Spring is slowly blooming around you. A little more daylight and a few tentative buds on the trees are drawing you into a new connection with the world around you. You feel like you’re coming out of hibernation too. You want to shake off the winter blues and deepen your relationship with the earth and your body.

A great way to reconnect with the earth and your body is adopting a practice of eating seasonally. Eating seasonally doesn’t mean giving up all the things you love ten months out of the year. Instead, it means mindfully choosing foods that are in tune with the seasons and what mother nature has to offer.

Seeking out what’s in season in your area doesn’t have to create a lot of extra work for you. Choosing to sign up for a CSA share makes it very easy. CSA stands for Community Supported Agriculture. You pay a farmer a set price for a weekly share of the harvest. They get a steady income and you get the best of what they grow. Or you can visit your local farmers market for a portion of your regular shopping. I love starting my Saturday with a visit to Farmers Market of the Ozarks for veggies, whatever fruit is in season, fresh baked goods, local honey and the occasional vegan pizza crust.

Why you should try eating seasonally

In Traditional Chinese Medicine (TCM), the warming and cooling properties of food (the thermal nature of food) is used to help bring balance back to the body. Aligning what happens naturally when the season changes with what you put in your body will help it function optimally. As the weather warms up, it is better to include more foods with cooling energy like spinach, mushrooms and watermelon. Click here for more examples of TCM cooling foods.

Ayurvedic medicine also advocates eating seasonally to not only help balance the body but also to strengthen the immune system and improve digestion. The freshness of local food, according to Ayurveda, is less stressful to our digestive system and give us more prana, or life force. Spring is the perfect time to eat bitter or light greens like arugula or microgreens to help throw off the dull heaviness of winter, according to Ayurvedic medicine.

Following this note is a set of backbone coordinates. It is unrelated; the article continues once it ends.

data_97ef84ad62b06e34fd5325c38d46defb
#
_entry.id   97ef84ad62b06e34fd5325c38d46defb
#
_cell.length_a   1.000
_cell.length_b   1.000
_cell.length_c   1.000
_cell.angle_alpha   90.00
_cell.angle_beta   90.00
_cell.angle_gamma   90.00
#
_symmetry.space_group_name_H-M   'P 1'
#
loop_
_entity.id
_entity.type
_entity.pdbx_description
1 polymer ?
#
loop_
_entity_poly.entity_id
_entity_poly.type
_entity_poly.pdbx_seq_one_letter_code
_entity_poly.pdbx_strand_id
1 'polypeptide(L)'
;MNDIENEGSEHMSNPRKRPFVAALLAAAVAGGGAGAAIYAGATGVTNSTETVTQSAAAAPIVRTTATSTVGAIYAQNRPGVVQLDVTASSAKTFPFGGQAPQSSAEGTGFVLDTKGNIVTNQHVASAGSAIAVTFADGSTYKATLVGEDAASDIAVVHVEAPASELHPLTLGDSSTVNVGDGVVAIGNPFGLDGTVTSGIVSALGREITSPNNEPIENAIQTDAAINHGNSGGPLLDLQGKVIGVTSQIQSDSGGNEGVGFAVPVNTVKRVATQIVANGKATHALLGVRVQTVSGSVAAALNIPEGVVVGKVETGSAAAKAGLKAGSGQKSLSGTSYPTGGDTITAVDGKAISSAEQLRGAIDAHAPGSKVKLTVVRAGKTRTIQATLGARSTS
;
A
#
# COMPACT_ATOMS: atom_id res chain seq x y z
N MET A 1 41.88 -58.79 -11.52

Eating seasonally can also help your budget. When zucchini and carrots are plentiful in local gardens, the prices tend to be less than the local grocery store, especially if you shop organic. A CSA share can also be a bargain for the bounty of produce it supplies. Plus paying ahead for your box of veggies might inspire you to cook at home more too. If you need some inspiration, the cookbook Salad Samurai is organized by season. The Asparagus Pad Thai is a delicious spring choice.

Eating what is in season and grown locally can also be better for the planet. If your spinach doesn’t have to travel from California, that’s a big saving on gas. While your local farmer may not be certified organic due to the cost involved, they may follow many organic growing standards. They love to talk about what they do so spend a little time getting to know how your local farmer does their job.

Finally, eating seasonally is a great way to create an adventure. If you get a CSA share, you may be challenged to finally learn what to do with kohlrabi. Going to the farmers market before you make your Hy-vee order can inspire a meal plan loaded with veggies. Take the kids to the farmers market and let them decide what’s for dinner tonight. Let them see where their food comes from and how much fun shopping, planning and cooking can be.

If you’re ready to find your natural rhythm again and get in tune with the world around you, start a practice of eating seasonally. Start small and give yourself permission to explore a whole new world of flavors. If you’re really inspired, you might even try growing something of your own this year. Drop by Farmers Market of the Ozarks and ask the experts when the best time is to plant your tomato plant or herb garden.

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